If you’ve read my blog, you know that I’m a huge fan of American Masters. The Award-winning series was created and launched on PBS in 1986 by Executive Producer Susan Lacy, who, after decades at PBS/WNET, is now expanding her reach at HBO Documentary Films. American Masters has consistently trumpeted the work of fascinating creative talent and provided a viable venue for many documentary filmmakers to ply their craft.
Tonight, American Masters premieres a somewhat unorthodox and uncharacteristically lazy addition to its canon with The Boomer List (Tuesday, September 23, 9:00-10:30 p.m. ET. Check local listings for air times in your region). Produced and directed by Timothy Greenfield-Sanders, whose longtime gig as a professional still photographer informs the visual and visceral flavor of this film, The Boomer List aims to celebrate a generational milestone: 2014 marks the year that the youngest members of the Baby Boom generation (1946-1964) turn 50.
Greenfield-Sanders shot 19 notable Baby Boomers (predominantly media stars) who face the camera one by one and tell how their lives and careers were impacted by growing up in post-World War II America. While roadblocks and watershed political, social and racial movements and events like the Vietnam War, the JFK assassination, feminism, AIDS, new technology, campus and race riots are touched upon in the Boomers’ recollections, their segments are essentially genial, self-promoting career bios that do little to get to the core of what our generation is all about.
Yes, I’m a Baby Boomer; and fellow Boomers and the generations that came before and after would do better to watch Ken Burns and Geoffrey C. Ward’s brilliant 14-hour The Roosevelts: An Intimate History to understand the hearts and great minds that set the stage on every level for the Baby Boom generation. And Ken Burns’ upcoming series on the Vietnam War should take us another step closer to understanding the Boomer psyche. (Until then, see my September 14, 2014 post on The Roosevelts: an Intimate History for its continuing screening availability.)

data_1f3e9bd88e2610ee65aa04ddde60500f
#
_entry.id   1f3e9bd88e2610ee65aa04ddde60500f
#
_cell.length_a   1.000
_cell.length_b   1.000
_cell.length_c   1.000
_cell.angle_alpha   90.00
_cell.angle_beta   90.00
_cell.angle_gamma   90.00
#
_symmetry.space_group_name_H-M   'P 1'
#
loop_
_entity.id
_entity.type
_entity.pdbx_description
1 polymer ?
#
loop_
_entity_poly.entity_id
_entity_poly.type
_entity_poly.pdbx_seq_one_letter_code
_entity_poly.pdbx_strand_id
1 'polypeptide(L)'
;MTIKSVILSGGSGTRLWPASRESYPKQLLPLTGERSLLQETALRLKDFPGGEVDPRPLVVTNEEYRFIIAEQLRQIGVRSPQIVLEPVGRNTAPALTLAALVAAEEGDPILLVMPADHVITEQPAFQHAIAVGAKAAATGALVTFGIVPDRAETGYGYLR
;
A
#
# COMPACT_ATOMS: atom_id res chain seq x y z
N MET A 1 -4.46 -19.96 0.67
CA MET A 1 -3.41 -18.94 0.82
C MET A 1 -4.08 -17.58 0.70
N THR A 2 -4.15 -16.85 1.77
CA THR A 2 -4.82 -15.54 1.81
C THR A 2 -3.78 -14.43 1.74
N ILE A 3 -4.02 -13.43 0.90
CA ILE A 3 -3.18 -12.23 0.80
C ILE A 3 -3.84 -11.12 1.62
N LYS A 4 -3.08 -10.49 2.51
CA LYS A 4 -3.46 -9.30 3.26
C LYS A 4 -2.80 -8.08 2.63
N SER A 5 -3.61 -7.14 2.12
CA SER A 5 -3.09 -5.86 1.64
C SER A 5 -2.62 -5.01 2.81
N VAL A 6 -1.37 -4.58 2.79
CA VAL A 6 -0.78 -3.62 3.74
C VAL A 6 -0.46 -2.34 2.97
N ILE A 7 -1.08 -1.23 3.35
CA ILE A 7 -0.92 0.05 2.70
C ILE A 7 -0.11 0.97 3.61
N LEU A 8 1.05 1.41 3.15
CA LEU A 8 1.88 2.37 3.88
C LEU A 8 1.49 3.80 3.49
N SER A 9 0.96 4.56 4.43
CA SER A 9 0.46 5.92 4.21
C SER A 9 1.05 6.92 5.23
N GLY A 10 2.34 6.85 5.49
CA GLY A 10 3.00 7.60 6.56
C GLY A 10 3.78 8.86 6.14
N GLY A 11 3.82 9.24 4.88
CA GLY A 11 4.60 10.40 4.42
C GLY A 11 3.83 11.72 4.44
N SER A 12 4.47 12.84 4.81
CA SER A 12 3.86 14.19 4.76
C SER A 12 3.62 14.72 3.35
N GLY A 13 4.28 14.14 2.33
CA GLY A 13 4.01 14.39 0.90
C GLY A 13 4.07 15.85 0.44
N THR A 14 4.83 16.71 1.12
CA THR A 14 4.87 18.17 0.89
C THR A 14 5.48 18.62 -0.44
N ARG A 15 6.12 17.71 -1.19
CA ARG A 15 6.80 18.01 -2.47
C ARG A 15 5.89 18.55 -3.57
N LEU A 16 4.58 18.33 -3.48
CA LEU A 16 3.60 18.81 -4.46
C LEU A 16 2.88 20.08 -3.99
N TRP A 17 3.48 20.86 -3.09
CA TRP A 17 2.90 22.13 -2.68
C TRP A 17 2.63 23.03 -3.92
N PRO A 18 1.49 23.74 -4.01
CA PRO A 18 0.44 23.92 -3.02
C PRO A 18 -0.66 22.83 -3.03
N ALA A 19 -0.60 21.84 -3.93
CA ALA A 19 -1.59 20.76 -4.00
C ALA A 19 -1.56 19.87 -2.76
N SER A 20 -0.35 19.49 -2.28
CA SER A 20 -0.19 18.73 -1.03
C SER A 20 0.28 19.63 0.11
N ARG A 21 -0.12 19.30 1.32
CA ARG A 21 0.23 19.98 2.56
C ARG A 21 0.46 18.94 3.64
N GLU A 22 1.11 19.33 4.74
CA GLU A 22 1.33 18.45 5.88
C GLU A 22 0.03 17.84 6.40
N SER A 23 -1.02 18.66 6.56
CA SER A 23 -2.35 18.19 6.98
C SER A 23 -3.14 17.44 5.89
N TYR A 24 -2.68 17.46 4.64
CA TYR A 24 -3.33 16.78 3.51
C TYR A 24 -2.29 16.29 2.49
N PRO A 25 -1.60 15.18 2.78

If you can’t manage to hang on during 90 minutes of The Boomer List’s interminable snapshot profiles, backed nonstop by an annoying music track, you might do better to check out filmmaker/photographer Timothy Greenfield-Sanders’ much more suitable incarnation of his film–the coffee table companion book due out from Luxury Press on October 1, and his photo exhibit at the Newseum in Washington, D.C., running from September 26, 2014 – June 30, 2015. American Masters: The Boomer List premieres tonight on PBS, Tuesday, September 23, 9-10:30 p.m. Check local listings in your region for air times and repeat broadcasts.
Or better yet, stick around on PBS tonight (Tuesday, September 23, 10:30 p.m. – 12:00 a.m., ET. Check local listings.) for Joan Rivers: A Piece of Work, the acclaimed theatrically released documentary airing immediately after The Boomer List on American Masters. PBS now has “exclusive broadcast rights” to the 2010 film by co-directors Ricki Stern and Annie Sundberg, who captured Joan–nips, tucks, warts and all–behind-the-scenes in her 76th year. American Masters is airing Joan Rivers: A Piece of Work as an “In Memoriam” tribute. The film will stream for a limited time, post-broadcast, at http://www.pbs.org/americanmasters
Joan Rivers may not have been a Baby Boomer. But she sure knew how to speak to our zeitgeist and make us laugh. She will be sorely missed. –Judith Trojan
You were kind – pure drivel- Susan must be gaging ! BJ
I agree. I’ve loved the series, but it was hard to stay awake and sit through 90 minutes of this.